• By The Financial District

ASEAN Eyes 4-Month Truce In Myanmar For Humanitarian Aid

A special ASEAN envoy to Myanmar said in an interview that he has called for a four-month cease-fire by all sides in the country's conflict to enable the smooth delivery of the first batch of humanitarian assistance to the country expected as early as mid-September, according to a Kyodo News report.

Photo Insert: The State Office in Washington D.C., United States (placed in the photo)

Speaking exclusively to Kyodo News online Saturday, Erywan Yusof, Brunei's second foreign minister, said he proposed the ceasefire until the end of this year in a videoconference with Myanmar's military-appointed foreign minister, Wunna Maung Lwin, last Tuesday, and that the military had accepted it.

"This is not a political ceasefire. This is a cease-fire to ensure safety, (and) security of the humanitarian workers" as they go out and distribute aid to the people safely, he said.

"They didn't have any disagreement with what I said, with regards to the ceasefire," the envoy said, adding he has also passed his proposal indirectly to parties opposed to the military's rule following a February coup that ousted the country's democratically elected government.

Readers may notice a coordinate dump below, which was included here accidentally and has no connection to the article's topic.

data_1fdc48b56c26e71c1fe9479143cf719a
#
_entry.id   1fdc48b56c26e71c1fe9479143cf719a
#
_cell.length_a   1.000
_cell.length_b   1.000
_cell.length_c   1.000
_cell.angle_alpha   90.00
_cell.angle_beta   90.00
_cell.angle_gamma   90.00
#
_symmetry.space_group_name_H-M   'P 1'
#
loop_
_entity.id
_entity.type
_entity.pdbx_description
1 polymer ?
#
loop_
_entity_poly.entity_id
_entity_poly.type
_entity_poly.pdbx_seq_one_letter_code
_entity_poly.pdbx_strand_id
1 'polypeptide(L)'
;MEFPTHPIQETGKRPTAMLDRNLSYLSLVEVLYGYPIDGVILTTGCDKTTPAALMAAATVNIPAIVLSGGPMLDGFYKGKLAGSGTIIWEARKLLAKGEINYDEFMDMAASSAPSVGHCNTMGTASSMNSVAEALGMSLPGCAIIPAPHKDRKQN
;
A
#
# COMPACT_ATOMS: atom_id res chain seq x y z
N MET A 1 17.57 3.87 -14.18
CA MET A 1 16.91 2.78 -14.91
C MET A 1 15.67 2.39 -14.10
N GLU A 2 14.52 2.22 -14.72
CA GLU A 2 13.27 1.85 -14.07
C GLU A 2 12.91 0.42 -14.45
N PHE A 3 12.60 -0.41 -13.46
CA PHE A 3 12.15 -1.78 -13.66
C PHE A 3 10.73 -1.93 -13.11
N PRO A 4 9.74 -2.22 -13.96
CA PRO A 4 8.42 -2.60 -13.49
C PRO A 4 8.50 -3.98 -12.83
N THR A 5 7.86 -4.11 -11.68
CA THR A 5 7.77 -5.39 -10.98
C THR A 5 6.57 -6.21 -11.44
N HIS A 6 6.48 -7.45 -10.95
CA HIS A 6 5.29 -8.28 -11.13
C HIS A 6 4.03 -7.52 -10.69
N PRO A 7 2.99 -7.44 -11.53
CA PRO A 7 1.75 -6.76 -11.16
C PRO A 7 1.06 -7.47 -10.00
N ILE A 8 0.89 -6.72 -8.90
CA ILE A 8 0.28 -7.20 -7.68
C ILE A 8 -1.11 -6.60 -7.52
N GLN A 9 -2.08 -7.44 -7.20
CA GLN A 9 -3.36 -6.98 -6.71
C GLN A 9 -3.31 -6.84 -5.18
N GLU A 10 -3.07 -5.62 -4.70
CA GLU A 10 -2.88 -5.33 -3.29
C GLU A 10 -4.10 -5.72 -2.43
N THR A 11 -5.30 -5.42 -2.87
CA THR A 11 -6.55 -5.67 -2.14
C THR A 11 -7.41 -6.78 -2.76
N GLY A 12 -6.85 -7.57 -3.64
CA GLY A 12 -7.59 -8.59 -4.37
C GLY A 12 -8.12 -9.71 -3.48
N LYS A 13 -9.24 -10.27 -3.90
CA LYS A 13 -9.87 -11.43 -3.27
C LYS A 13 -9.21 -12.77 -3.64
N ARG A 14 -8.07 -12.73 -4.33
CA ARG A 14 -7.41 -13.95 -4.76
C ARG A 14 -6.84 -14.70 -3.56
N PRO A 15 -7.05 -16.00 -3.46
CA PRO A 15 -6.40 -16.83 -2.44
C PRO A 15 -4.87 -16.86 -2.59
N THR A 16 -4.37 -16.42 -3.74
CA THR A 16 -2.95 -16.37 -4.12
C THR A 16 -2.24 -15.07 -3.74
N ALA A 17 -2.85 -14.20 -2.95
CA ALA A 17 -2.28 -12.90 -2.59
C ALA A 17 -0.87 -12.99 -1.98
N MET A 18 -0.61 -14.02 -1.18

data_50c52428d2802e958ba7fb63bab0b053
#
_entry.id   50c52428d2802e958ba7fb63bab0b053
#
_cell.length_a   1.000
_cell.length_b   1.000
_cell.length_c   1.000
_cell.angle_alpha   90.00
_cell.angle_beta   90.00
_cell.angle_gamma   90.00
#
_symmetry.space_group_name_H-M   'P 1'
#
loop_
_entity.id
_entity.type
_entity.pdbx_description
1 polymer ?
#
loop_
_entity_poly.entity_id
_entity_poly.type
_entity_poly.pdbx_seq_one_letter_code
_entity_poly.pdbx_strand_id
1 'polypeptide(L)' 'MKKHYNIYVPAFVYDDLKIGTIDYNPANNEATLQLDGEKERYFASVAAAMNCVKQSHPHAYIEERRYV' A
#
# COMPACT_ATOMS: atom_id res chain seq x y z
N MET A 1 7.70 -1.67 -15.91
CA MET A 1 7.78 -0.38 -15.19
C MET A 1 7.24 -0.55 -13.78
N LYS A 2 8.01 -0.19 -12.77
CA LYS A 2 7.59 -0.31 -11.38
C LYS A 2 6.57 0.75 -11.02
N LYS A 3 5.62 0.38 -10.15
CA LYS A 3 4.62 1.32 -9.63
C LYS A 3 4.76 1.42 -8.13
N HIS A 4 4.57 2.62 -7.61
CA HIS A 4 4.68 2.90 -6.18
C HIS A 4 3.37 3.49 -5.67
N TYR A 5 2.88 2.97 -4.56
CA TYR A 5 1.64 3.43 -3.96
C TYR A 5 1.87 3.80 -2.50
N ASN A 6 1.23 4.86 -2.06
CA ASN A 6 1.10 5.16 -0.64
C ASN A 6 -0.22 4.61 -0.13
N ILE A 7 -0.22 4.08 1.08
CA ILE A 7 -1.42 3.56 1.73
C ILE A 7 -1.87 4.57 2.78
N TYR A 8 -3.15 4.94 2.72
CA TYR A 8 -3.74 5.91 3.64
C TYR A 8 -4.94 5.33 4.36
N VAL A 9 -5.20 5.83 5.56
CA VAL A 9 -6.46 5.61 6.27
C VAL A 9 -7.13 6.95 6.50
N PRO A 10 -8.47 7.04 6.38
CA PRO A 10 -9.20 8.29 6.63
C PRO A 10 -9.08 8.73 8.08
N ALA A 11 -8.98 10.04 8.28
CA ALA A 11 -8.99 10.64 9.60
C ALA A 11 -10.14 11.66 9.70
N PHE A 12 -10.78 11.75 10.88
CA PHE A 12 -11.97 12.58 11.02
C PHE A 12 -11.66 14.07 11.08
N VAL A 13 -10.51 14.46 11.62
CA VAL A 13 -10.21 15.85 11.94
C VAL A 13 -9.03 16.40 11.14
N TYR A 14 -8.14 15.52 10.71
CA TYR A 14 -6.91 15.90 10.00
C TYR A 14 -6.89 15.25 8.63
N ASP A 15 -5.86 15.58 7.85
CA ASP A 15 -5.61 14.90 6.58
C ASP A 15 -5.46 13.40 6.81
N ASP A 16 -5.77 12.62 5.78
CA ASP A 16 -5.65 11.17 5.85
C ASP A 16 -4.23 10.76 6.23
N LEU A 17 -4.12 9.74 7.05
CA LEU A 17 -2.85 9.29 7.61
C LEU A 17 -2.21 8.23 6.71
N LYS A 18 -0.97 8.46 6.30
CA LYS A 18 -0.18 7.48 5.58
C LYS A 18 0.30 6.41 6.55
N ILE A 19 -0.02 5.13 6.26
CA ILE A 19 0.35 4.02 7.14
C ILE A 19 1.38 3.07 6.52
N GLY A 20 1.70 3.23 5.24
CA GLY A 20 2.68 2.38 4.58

"I hope the message is passed on to them."

All the news: Business man in suit and tie smiling and reading a newspaper near the financial district.

The Tatmadaw, as Myanmar's military is also known, has been using violence against pro-democracy forces and armed ethnic minorities, some of whom are also resorting to violence against it.

Aid from the 10-member Association of Southeast Asian Nations is being prepared as the member country struggles with the triple crisis of political turmoil, a faltering economy, and the coronavirus pandemic.


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